Some time in June I realized that I can be a productive part of this community weblog. There were more threads that talked to me, and I knew I could really add some value to the discussions and not be another "me too" poster, adding noise.

I could've added signal to the subway and personal space, Microsoft's OEM policy change, Corel laying off 320, Syrian president Hafez Al Assad's death, Dreamweaver UltraDev release, DeCSS controversy, CIA overthrowing prime minister of Iran, cow parade, 15 hour laptop batteries, or even Kevin Mitnick's first job threads. I have the book about top secret recipes.

Even then, people didn't like MetaFilter as NewsFilter. Kottke pondering, "those who have very little to contribute participate the most while those with valuable information to share participate the least," made me rethink if I really had something to add.

By end of June/early July I pretty much made up my mind that I'd sign up for a membership. Aside from a busy June at MetaFilter, the end of another Internet community I had been a member since 1996 influenced my decision. I was debating if I should use any of my previous handles, or use my own name. In the other community we all used handles. We addressed each other by the handles, even though we all knew each others' real names, home, office address and phone numbers, and all sorts of other personal details. It was a weird charade at times. Incidentally, that community too had closed off its membership only three weeks after I joined. I guess my joining drops the quality of communities and signals an end to the proverbial golden era. Unlike MetaFilter, without a password, no one could see its contents. After a few years, I was actually proud of my membership there. I don't think pride is a word I associate with a membership to MetaFilter.

But unlike June, July didn't have much that interested me. I forgot that I wanted to join. People debated if Ethel was the best, failing that, at least top three, weblog in the world. The famous bicycle story conspiracy of Kottke, Megnut, et. al. came up twice: 1, 2. I only found interest in ICANN's report on TLDs. Had I wanted to, I could've added another "me too" post to the historical accuracy debate/movie review thread on Mel Gibson's movie The Patriot. I had seen the movie. I had nothing to add that was not already said in that thread.

In early August I could only find interest in the two Gore/Lieberman threads, Chinese mummies, Adobe suing Macromedia, and NYC through foreign tourists' eyes threads. I forgot that only a month ago I had decided to signup.

At the end of the first week of August somewhere on the web I noticed a MetaFilter usernumber debate. I remembered I wanted to signup. In the long run, if I really did end up joining MetaFilter, I didn't want to fall on the wrong end of usernumber elitism, I thought. I looked back at all the things that impressed me about the site. People here were real people, not usernames. Many were my age, or within a 4-year radius. In the other community that I had been in, much to my surprize, many were much older. Well, I too was much younger back then. Matt treated everyone here like adults. Other than self control and moderation, there were no rules to speak of. Most of all, this was a weblog: taking advantage of the miracles of hypertext and HTML. This was not a mailing list or newsgroup, two things I had never been too comfortable with. I wanted to be a part of this community weblog. I signed up with my real name and dropped all the handles I had ever used. I figured that the opportunity will present itself when I can add signal to a thread and not muck up the place with noise. It was time to grow up and be an adult.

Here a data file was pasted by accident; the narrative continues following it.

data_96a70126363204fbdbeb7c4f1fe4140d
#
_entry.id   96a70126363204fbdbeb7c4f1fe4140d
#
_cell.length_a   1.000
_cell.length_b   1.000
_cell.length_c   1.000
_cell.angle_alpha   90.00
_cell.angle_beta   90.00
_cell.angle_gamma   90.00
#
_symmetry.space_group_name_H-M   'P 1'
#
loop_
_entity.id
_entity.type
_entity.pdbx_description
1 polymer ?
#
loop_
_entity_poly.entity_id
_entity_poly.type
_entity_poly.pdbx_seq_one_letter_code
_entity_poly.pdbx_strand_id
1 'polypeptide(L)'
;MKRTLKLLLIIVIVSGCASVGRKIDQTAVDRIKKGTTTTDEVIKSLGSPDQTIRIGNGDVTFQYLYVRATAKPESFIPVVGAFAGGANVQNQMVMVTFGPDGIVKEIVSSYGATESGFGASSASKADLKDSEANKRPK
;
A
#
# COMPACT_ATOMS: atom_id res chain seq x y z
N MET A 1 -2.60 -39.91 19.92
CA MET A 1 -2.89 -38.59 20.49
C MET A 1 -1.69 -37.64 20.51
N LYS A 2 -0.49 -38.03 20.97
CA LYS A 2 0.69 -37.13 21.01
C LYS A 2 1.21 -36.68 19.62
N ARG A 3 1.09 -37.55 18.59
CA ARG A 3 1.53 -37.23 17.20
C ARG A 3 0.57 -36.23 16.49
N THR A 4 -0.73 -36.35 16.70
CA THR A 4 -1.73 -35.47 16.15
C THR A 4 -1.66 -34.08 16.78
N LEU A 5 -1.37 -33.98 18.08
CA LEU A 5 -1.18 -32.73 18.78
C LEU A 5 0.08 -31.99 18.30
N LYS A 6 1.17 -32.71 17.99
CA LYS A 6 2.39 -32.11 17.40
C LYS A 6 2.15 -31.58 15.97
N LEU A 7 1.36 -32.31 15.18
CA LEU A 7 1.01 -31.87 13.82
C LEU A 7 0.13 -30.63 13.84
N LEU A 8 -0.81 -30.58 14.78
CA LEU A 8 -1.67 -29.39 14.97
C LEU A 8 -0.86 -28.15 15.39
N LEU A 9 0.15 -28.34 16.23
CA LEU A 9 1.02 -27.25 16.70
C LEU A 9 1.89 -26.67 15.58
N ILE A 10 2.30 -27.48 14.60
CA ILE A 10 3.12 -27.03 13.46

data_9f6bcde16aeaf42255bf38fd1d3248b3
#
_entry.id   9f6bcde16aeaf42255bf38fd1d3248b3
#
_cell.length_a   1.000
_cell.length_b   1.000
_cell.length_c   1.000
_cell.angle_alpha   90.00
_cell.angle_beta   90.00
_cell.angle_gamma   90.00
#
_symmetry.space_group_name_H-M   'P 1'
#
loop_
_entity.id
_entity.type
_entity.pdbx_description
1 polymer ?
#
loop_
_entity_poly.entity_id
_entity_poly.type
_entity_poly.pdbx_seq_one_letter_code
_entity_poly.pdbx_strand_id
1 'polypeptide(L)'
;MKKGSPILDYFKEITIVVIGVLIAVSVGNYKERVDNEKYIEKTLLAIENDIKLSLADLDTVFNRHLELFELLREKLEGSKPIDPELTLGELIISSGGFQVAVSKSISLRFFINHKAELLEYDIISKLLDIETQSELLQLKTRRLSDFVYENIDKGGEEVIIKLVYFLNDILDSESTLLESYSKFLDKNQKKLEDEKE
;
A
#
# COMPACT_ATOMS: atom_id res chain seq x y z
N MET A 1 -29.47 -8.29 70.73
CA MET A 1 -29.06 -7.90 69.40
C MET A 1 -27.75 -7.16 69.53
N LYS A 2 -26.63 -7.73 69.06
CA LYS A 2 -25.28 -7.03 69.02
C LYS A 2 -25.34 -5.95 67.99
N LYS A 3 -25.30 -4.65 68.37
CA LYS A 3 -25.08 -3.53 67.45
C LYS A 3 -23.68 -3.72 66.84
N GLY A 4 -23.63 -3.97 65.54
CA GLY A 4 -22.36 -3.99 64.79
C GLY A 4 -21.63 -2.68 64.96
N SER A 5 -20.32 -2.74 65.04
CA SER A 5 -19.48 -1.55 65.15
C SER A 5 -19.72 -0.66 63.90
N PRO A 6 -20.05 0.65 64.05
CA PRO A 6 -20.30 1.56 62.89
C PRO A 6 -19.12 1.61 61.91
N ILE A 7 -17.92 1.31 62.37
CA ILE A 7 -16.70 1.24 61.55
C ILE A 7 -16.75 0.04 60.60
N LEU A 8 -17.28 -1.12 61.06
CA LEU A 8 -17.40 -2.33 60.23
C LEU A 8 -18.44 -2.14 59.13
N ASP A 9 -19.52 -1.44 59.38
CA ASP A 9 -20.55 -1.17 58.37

I looked back today at the times that lead me to join MetaFilter. After all that clicking around I realized that if I found this site in 2002, instead of 1999/2000, I don't think I'd have ever joined or even have the interest in signing up.

The best thing about MetaFilter is that the site constantly keeps reinventing itself. It was once a community weblog, now a chat board or faux web based mailing list, similar to FoRK. Until about a week ago, I'd have said that MetaFilter has become a web-based AOL chatroom; without the ready availability of cyber sex opportunities or some sort of implied promise of the real thing. New members and dormant members come in and become active members in waves. They bring in their personal biases and past experiences of life, both online and offline. The site changes with these waves. But it lives on. It never falls flat or becomes comatose. The amazing thing about this site is that, contrary to popular fear, the loss of any particular member, or group of members, and their cronies doesn't hurt the site as a whole. Should popular or unpopular posters with familiar usernames leave the site, quietly with dignity, or with an opera production complete with a fat lady singing; new people will always step up, with their own style, to fill the vacancy. The site moves on.
posted by tamim at 1:56 AM on August 11, 2002 [2 favorites]

The topography of MetaFilter has undergone a tremendous change in the past few weeks, and I, for one, appreciate the discussions that I used to read, as well as the new overload, which, in all fairness, lacks the intimacy of the old daze, but triples the information.

I have been a long time reader and enthusiast of MetaFilter, and I first found it on a google search.